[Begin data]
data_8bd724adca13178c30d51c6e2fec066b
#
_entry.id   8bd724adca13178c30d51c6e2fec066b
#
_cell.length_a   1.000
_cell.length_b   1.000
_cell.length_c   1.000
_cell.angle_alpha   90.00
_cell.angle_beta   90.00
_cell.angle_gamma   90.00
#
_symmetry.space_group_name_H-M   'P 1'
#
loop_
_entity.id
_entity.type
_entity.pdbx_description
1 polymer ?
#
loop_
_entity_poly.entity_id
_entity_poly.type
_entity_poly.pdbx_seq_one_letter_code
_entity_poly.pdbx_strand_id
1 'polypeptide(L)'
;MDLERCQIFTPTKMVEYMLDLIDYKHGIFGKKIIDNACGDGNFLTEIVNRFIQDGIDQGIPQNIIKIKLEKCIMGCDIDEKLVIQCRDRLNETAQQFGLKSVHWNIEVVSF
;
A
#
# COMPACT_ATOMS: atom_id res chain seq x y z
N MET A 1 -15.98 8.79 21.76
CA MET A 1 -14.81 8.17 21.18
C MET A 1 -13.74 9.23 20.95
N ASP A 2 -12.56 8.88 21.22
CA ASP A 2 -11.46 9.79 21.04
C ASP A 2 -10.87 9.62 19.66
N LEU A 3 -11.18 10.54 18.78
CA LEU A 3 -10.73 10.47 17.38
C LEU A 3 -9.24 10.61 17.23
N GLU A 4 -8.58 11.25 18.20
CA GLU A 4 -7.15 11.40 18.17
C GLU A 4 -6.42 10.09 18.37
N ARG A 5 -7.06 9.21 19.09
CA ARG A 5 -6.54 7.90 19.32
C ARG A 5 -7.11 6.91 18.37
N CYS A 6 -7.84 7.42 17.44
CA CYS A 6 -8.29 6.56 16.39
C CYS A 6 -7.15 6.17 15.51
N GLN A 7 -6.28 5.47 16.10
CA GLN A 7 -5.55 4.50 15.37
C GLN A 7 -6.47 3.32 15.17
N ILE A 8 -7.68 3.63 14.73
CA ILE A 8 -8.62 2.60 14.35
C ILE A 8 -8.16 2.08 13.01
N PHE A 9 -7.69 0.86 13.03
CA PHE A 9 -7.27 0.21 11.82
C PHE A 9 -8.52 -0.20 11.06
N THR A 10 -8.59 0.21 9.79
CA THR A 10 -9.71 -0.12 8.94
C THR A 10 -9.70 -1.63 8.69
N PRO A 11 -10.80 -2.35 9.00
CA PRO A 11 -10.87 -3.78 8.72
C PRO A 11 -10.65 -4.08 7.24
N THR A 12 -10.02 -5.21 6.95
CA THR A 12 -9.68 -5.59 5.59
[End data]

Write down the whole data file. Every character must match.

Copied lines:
data_8bd724adca13178c30d51c6e2fec066b
#
_entry.id   8bd724adca13178c30d51c6e2fec066b
#
_cell.length_a   1.000
_cell.length_b   1.000
_cell.length_c   1.000
_cell.angle_alpha   90.00
_cell.angle_beta   90.00
_cell.angle_gamma   90.00
#
_symmetry.space_group_name_H-M   'P 1'
#
loop_
_entity.id
_entity.type
_entity.pdbx_description
1 polymer ?
#
loop_
_entity_poly.entity_id
_entity_poly.type
_entity_poly.pdbx_seq_one_letter_code
_entity_poly.pdbx_strand_id
1 'polypeptide(L)'
;MDLERCQIFTPTKMVEYMLDLIDYKHGIFGKKIIDNACGDGNFLTEIVNRFIQDGIDQGIPQNIIKIKLEKCIMGCDIDEKLVIQCRDRLNETAQQFGLKSVHWNIEVVSF
;
A
#
# COMPACT_ATOMS: atom_id res chain seq x y z
N MET A 1 -15.98 8.79 21.76
CA MET A 1 -14.81 8.17 21.18
C MET A 1 -13.74 9.23 20.95
N ASP A 2 -12.56 8.88 21.22
CA ASP A 2 -11.46 9.79 21.04
C ASP A 2 -10.87 9.62 19.66
N LEU A 3 -11.18 10.54 18.78
CA LEU A 3 -10.73 10.47 17.38
C LEU A 3 -9.24 10.61 17.23
N GLU A 4 -8.58 11.25 18.20
CA GLU A 4 -7.15 11.40 18.17
C GLU A 4 -6.42 10.09 18.37
N ARG A 5 -7.06 9.21 19.09
CA ARG A 5 -6.54 7.90 19.32
C ARG A 5 -7.11 6.91 18.37
N CYS A 6 -7.84 7.42 17.44
CA CYS A 6 -8.29 6.56 16.39
C CYS A 6 -7.15 6.17 15.51
N GLN A 7 -6.28 5.47 16.10
CA GLN A 7 -5.55 4.50 15.37
C GLN A 7 -6.47 3.32 15.17
N ILE A 8 -7.68 3.63 14.73
CA ILE A 8 -8.62 2.60 14.35
C ILE A 8 -8.16 2.08 13.01
N PHE A 9 -7.69 0.86 13.03
CA PHE A 9 -7.27 0.21 11.82
C PHE A 9 -8.52 -0.20 11.06
N THR A 10 -8.59 0.21 9.79
CA THR A 10 -9.71 -0.12 8.94
C THR A 10 -9.70 -1.63 8.69
N PRO A 11 -10.80 -2.35 9.00
CA PRO A 11 -10.87 -3.78 8.72
C PRO A 11 -10.65 -4.08 7.24
N THR A 12 -10.02 -5.21 6.95
CA THR A 12 -9.68 -5.59 5.59